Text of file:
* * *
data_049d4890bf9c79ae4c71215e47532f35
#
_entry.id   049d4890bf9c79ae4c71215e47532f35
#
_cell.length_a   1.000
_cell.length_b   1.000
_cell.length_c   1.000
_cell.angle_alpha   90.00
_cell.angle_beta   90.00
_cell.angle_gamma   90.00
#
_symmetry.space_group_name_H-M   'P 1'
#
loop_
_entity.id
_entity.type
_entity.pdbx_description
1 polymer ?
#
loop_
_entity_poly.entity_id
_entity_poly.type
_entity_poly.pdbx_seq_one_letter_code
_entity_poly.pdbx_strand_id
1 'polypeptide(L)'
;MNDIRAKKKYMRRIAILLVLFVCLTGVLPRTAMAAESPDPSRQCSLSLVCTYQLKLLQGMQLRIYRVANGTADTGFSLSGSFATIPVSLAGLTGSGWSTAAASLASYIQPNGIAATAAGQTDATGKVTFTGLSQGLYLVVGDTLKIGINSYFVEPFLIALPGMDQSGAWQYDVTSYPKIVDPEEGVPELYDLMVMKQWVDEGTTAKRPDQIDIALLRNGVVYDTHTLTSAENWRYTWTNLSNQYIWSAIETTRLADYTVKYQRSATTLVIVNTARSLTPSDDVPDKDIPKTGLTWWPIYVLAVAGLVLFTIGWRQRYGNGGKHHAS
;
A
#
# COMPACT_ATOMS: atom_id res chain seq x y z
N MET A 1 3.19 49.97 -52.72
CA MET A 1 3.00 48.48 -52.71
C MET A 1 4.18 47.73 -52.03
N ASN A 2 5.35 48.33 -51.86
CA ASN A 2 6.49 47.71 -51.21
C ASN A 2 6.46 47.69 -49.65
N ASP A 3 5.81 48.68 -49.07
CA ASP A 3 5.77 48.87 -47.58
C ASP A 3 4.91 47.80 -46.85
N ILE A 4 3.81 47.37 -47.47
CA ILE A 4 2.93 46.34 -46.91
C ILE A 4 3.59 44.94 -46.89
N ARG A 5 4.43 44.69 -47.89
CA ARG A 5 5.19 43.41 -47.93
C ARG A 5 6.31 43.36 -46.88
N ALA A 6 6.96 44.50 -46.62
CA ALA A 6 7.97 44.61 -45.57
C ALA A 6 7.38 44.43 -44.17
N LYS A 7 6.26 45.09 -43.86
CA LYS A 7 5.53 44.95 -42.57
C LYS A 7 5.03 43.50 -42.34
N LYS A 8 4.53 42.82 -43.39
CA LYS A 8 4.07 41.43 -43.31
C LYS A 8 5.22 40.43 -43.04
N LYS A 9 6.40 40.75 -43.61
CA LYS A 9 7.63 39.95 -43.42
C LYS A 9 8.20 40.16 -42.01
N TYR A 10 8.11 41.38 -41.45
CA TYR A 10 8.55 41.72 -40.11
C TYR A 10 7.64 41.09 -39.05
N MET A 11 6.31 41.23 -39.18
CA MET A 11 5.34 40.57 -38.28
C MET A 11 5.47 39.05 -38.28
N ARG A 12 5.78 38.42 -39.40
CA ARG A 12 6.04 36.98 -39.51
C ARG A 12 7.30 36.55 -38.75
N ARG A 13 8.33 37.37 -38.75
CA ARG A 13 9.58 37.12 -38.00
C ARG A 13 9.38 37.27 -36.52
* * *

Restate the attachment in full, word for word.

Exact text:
data_049d4890bf9c79ae4c71215e47532f35
#
_entry.id   049d4890bf9c79ae4c71215e47532f35
#
_cell.length_a   1.000
_cell.length_b   1.000
_cell.length_c   1.000
_cell.angle_alpha   90.00
_cell.angle_beta   90.00
_cell.angle_gamma   90.00
#
_symmetry.space_group_name_H-M   'P 1'
#
loop_
_entity.id
_entity.type
_entity.pdbx_description
1 polymer ?
#
loop_
_entity_poly.entity_id
_entity_poly.type
_entity_poly.pdbx_seq_one_letter_code
_entity_poly.pdbx_strand_id
1 'polypeptide(L)'
;MNDIRAKKKYMRRIAILLVLFVCLTGVLPRTAMAAESPDPSRQCSLSLVCTYQLKLLQGMQLRIYRVANGTADTGFSLSGSFATIPVSLAGLTGSGWSTAAASLASYIQPNGIAATAAGQTDATGKVTFTGLSQGLYLVVGDTLKIGINSYFVEPFLIALPGMDQSGAWQYDVTSYPKIVDPEEGVPELYDLMVMKQWVDEGTTAKRPDQIDIALLRNGVVYDTHTLTSAENWRYTWTNLSNQYIWSAIETTRLADYTVKYQRSATTLVIVNTARSLTPSDDVPDKDIPKTGLTWWPIYVLAVAGLVLFTIGWRQRYGNGGKHHAS
;
A
#
# COMPACT_ATOMS: atom_id res chain seq x y z
N MET A 1 3.19 49.97 -52.72
CA MET A 1 3.00 48.48 -52.71
C MET A 1 4.18 47.73 -52.03
N ASN A 2 5.35 48.33 -51.86
CA ASN A 2 6.49 47.71 -51.21
C ASN A 2 6.46 47.69 -49.65
N ASP A 3 5.81 48.68 -49.07
CA ASP A 3 5.77 48.87 -47.58
C ASP A 3 4.91 47.80 -46.85
N ILE A 4 3.81 47.37 -47.47
CA ILE A 4 2.93 46.34 -46.91
C ILE A 4 3.59 44.94 -46.89
N ARG A 5 4.43 44.69 -47.89
CA ARG A 5 5.19 43.41 -47.93
C ARG A 5 6.31 43.36 -46.88
N ALA A 6 6.96 44.50 -46.62
CA ALA A 6 7.97 44.61 -45.57
C ALA A 6 7.38 44.43 -44.17
N LYS A 7 6.26 45.09 -43.86
CA LYS A 7 5.53 44.95 -42.57
C LYS A 7 5.03 43.50 -42.34
N LYS A 8 4.53 42.82 -43.39
CA LYS A 8 4.07 41.43 -43.31
C LYS A 8 5.22 40.43 -43.04
N LYS A 9 6.40 40.75 -43.61
CA LYS A 9 7.63 39.95 -43.42
C LYS A 9 8.20 40.16 -42.01
N TYR A 10 8.11 41.38 -41.45
CA TYR A 10 8.55 41.72 -40.11
C TYR A 10 7.64 41.09 -39.05
N MET A 11 6.31 41.23 -39.18
CA MET A 11 5.34 40.57 -38.28
C MET A 11 5.47 39.05 -38.28
N ARG A 12 5.78 38.42 -39.40
CA ARG A 12 6.04 36.98 -39.51
C ARG A 12 7.30 36.55 -38.75
N ARG A 13 8.33 37.37 -38.75
CA ARG A 13 9.58 37.12 -38.00
C ARG A 13 9.38 37.27 -36.52